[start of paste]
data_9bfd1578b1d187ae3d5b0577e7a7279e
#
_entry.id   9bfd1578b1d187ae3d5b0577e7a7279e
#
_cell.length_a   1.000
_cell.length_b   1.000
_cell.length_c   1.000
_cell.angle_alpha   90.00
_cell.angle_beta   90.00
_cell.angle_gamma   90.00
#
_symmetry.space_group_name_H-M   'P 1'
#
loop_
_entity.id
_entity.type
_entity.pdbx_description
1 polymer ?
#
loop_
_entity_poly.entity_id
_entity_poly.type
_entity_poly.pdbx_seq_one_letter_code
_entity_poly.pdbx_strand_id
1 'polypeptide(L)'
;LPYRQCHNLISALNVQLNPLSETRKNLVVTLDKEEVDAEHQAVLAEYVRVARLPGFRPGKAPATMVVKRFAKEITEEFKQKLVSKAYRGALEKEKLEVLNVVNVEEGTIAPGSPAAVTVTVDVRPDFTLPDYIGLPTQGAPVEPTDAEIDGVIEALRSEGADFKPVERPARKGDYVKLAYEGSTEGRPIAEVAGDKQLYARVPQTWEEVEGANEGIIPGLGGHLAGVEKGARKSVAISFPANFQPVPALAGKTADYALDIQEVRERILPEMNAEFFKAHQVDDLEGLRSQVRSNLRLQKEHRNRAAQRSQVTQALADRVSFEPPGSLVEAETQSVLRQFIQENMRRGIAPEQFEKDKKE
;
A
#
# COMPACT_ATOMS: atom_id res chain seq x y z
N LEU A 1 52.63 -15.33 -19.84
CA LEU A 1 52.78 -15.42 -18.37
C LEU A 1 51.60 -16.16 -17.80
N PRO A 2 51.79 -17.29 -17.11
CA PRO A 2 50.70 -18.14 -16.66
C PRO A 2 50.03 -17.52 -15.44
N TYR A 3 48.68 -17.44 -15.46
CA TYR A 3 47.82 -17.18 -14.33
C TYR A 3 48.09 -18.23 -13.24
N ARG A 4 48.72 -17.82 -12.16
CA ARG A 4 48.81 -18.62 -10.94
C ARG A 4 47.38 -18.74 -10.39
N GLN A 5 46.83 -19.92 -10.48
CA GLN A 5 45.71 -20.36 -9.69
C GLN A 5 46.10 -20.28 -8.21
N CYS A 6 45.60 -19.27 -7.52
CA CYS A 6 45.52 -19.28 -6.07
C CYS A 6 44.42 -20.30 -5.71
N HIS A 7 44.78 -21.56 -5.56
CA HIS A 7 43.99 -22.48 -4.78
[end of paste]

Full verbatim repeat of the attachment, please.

data_9bfd1578b1d187ae3d5b0577e7a7279e
#
_entry.id   9bfd1578b1d187ae3d5b0577e7a7279e
#
_cell.length_a   1.000
_cell.length_b   1.000
_cell.length_c   1.000
_cell.angle_alpha   90.00
_cell.angle_beta   90.00
_cell.angle_gamma   90.00
#
_symmetry.space_group_name_H-M   'P 1'
#
loop_
_entity.id
_entity.type
_entity.pdbx_description
1 polymer ?
#
loop_
_entity_poly.entity_id
_entity_poly.type
_entity_poly.pdbx_seq_one_letter_code
_entity_poly.pdbx_strand_id
1 'polypeptide(L)'
;LPYRQCHNLISALNVQLNPLSETRKNLVVTLDKEEVDAEHQAVLAEYVRVARLPGFRPGKAPATMVVKRFAKEITEEFKQKLVSKAYRGALEKEKLEVLNVVNVEEGTIAPGSPAAVTVTVDVRPDFTLPDYIGLPTQGAPVEPTDAEIDGVIEALRSEGADFKPVERPARKGDYVKLAYEGSTEGRPIAEVAGDKQLYARVPQTWEEVEGANEGIIPGLGGHLAGVEKGARKSVAISFPANFQPVPALAGKTADYALDIQEVRERILPEMNAEFFKAHQVDDLEGLRSQVRSNLRLQKEHRNRAAQRSQVTQALADRVSFEPPGSLVEAETQSVLRQFIQENMRRGIAPEQFEKDKKE
;
A
#
# COMPACT_ATOMS: atom_id res chain seq x y z
N LEU A 1 52.63 -15.33 -19.84
CA LEU A 1 52.78 -15.42 -18.37
C LEU A 1 51.60 -16.16 -17.80
N PRO A 2 51.79 -17.29 -17.11
CA PRO A 2 50.70 -18.14 -16.66
C PRO A 2 50.03 -17.52 -15.44
N TYR A 3 48.68 -17.44 -15.46
CA TYR A 3 47.82 -17.18 -14.33
C TYR A 3 48.09 -18.23 -13.24
N ARG A 4 48.72 -17.82 -12.16
CA ARG A 4 48.81 -18.62 -10.94
C ARG A 4 47.38 -18.74 -10.39
N GLN A 5 46.83 -19.92 -10.48
CA GLN A 5 45.71 -20.36 -9.69
C GLN A 5 46.10 -20.28 -8.21
N CYS A 6 45.60 -19.27 -7.52
CA CYS A 6 45.52 -19.28 -6.07
C CYS A 6 44.42 -20.30 -5.71
N HIS A 7 44.78 -21.56 -5.56
CA HIS A 7 43.99 -22.48 -4.78